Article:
Foreclosure is a legal process that lets a lender seize possession of a house or other real estate. It’s what typically happens if a homeowner doesn’t pay their mortgage.
Mortgages are risky for lenders. To provide some protection, the borrower’s house acts as collateral for the mortgage—which means the lender can seize the house if the borrower doesn’t pay.
Mortgage documents include a foreclosure clause. If the owner stops making payments, this lets the lender evict a homeowner, take control of the property, and sell the house to recoup some costs.
While there are some differences from state to state, a foreclosure usually goes like this:
Homeowner misses mortgage payments
Notice of default.
Issued by the lender if the homeowner doesn’t try to catch up on payments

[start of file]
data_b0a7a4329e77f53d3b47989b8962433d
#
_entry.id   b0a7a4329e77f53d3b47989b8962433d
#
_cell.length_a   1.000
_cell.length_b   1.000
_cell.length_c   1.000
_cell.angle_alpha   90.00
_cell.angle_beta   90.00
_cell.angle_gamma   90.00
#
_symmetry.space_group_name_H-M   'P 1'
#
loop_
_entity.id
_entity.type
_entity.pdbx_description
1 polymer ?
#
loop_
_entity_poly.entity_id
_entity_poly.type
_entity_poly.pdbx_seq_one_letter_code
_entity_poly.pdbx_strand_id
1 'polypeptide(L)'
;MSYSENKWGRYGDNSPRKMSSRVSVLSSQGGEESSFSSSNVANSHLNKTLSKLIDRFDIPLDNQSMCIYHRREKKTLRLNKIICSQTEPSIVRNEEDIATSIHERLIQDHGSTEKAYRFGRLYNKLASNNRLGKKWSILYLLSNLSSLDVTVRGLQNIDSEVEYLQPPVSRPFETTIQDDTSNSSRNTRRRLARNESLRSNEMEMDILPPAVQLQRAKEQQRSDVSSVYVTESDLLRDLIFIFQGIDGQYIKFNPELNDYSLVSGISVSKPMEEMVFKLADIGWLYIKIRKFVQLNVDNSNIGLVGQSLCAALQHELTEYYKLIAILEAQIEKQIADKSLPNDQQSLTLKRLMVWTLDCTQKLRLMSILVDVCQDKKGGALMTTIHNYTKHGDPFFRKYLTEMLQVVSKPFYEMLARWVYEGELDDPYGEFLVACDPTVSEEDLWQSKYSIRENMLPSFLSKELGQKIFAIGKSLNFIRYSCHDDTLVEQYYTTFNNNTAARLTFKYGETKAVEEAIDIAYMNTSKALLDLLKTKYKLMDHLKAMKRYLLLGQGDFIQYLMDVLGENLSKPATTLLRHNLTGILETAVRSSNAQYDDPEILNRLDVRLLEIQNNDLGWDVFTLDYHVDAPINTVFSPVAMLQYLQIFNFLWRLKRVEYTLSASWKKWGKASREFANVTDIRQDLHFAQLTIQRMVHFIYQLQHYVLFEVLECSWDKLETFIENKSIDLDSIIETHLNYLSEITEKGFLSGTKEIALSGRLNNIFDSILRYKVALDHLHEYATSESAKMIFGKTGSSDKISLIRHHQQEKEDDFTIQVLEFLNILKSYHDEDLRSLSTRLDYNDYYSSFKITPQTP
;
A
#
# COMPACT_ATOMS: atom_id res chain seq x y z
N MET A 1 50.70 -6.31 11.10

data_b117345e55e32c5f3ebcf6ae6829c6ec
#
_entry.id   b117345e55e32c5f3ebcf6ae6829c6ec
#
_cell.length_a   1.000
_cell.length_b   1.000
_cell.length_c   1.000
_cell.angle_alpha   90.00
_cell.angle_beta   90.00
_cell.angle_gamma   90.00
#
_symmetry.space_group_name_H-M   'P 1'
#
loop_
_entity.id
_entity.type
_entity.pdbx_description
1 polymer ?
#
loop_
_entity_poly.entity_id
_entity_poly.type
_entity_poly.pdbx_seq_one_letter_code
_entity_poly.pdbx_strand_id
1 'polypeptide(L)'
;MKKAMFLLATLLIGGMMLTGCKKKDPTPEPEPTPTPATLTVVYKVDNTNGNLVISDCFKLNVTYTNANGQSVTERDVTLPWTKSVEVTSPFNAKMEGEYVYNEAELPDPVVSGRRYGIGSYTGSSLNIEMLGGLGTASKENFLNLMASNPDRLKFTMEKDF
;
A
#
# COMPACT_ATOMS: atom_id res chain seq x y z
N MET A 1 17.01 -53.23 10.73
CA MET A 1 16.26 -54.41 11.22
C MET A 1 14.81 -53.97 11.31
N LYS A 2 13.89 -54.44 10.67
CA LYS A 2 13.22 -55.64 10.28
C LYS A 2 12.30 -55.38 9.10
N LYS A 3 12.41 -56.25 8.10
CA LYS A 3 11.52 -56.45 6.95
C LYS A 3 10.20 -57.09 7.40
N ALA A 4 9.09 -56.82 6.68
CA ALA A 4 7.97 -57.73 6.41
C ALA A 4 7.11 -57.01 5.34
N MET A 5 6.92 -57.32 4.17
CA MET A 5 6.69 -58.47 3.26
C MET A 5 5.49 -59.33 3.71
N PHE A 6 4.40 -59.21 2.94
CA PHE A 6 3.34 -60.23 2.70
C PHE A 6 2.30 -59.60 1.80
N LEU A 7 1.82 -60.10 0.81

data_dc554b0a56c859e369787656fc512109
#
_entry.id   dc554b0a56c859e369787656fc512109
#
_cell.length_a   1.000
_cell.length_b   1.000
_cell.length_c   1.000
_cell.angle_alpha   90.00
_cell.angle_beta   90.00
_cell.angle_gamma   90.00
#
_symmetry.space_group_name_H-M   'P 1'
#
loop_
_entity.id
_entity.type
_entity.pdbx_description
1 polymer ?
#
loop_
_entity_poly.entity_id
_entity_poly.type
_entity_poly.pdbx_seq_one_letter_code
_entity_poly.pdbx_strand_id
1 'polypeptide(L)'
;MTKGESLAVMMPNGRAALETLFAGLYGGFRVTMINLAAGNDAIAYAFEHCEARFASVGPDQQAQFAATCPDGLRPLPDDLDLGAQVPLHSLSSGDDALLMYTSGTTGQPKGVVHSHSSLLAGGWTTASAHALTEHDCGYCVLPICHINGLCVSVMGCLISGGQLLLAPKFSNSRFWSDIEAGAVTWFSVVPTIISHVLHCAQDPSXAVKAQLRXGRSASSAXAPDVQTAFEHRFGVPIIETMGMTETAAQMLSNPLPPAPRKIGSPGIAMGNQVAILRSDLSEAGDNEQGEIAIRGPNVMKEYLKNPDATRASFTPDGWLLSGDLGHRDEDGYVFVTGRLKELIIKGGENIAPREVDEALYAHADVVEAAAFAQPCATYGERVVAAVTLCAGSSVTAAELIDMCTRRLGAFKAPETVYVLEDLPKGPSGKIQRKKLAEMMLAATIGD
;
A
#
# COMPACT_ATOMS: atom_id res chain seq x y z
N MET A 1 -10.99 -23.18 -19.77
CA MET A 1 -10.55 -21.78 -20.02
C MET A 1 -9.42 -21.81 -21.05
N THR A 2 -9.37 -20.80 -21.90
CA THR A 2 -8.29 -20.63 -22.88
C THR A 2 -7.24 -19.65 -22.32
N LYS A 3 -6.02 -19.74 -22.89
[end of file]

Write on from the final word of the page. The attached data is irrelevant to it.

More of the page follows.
Notice of sale.
Lender indicates its intent to sell the property
Lender sells the property
Banks don’t usually start the process until the owner is a few months late on payments. (And the lender usually gives the owner a chance to catch up on payments first.)
Foreclosures can be either voluntary or involuntary:
They can also be either judicial or nonjudicial:
|Main difference||Lender has to go to court to get the “ok” to foreclose.||Lender can foreclose without going to court.|
|How common is it?||More common. (Used in 45 states.)||Less common. (Used in 30 states.)|
|How long does it take?||Longer. Often takes a year or more.||Shorter. Can happen in a few months or less.|
If a homeowner falls behind on their mortgage, there are usually a few options available instead of foreclosure:
Foreclosure, short sale, and deed in lieu can all hurt your credit score for years. None of these are steps to be taken lightly, which is why experts typically recommend that you never take on a mortgage that’s larger than you can truly afford.
Foreclosure is when a lender takes a property away from a homeowner if the owner is missing mortgage payments. The lender can then sell the house to recoup what it’s owed. Lenders often give homeowners the chance to make up missed payments or sell the house for less than it’s worth before foreclosing.